drug case was dealt a crippling blow when cocaine and drugs found in a man's
house were ruled to have been seized in violation of the Fourth Amendment
to the United States Constitution. Seeking to search the home of Shakeel
Wiggins, New York City Police Detectives applied for a search warrant
and failed to disclose that the address housed two families. That fact
proved to be the undoing of a major federal drug case.
Almost every drug case presents a Fourth Amendment issue. The
Fourth Amendment to the United States Constitution, with limited exceptions, holds that a search of a home, done without
a warrant, is presumptively invalid. The warrant must also state with
particularity, the place to be searched. Also, a warrant will be issued
only if there is probable cause to believe that seizable evidence will
be found on the premises to be searched. The particularity requirement
requires the government to specify where it wishes to search and what
items it seeks to seize. Here, the address listed in the warrant application
made the dwelling appear as though it was a single family residence. In
fact, the building was a multifamily residence that housed different families
on different floors of the building.
Evidentiary Hearing Pertaining To Drug Case
After holding an evidentiary hearing and considering the evidence presented,
U.S. District Court Judge Jack Weinstein suppressed an assault rifle,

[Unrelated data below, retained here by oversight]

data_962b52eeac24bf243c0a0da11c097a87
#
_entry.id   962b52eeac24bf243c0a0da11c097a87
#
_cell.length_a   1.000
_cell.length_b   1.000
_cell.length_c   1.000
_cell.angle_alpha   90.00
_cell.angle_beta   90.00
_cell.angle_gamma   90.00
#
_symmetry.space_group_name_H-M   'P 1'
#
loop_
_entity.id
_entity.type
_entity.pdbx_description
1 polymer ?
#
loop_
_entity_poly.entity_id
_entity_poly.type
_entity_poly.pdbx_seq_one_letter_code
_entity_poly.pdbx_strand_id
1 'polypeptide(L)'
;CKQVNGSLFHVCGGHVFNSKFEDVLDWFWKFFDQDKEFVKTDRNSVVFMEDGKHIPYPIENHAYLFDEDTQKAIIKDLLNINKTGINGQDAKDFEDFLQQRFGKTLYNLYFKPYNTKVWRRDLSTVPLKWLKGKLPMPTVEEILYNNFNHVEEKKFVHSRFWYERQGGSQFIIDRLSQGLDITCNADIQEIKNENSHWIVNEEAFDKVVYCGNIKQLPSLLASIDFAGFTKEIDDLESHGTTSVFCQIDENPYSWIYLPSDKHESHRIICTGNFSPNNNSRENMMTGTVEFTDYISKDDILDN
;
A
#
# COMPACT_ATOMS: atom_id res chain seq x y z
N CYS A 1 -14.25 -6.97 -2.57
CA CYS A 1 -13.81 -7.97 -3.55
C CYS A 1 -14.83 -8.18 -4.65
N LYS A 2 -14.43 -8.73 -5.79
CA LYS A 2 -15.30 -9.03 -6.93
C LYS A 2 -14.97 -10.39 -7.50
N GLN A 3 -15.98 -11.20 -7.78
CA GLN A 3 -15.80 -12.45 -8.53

a handgun, and over 130 grams of cocaine base taken from Wiggins'
portion of the residence. Judge Weinstein suppressed the evidence because
the police officers who applied for the warrant failed to tell the issuing
judge they were searching a multifamily dwelling. Judge Weinstein said
that "the police should have known that the building was a multi-occupancy
structure." The police indicated in the warrant application that
the structure was a private three-story house. In fact, the property had
been converted into two separate residences. Wiggins occupied the first
floor, and another family leased the second and third floors. Judge Weinstein
noted that "properly conducted surveillance would have revealed that
multiple families live at the house." He continued, "there was
ample opportunity to notice the comings and goings of the upstairs family.
A failure by the police to observe these comings and goings is not credible."
The ruling, suppressing key items of the government's evidence, radically
increases the odds that the drug case against Wiggins will completely
fall apart. The ruling also underscores the importance of our constitutional
protections and the consequences to law enforcement if it violates those
Oronoz, Ericsson & Gaffney at 702-878-2889 today.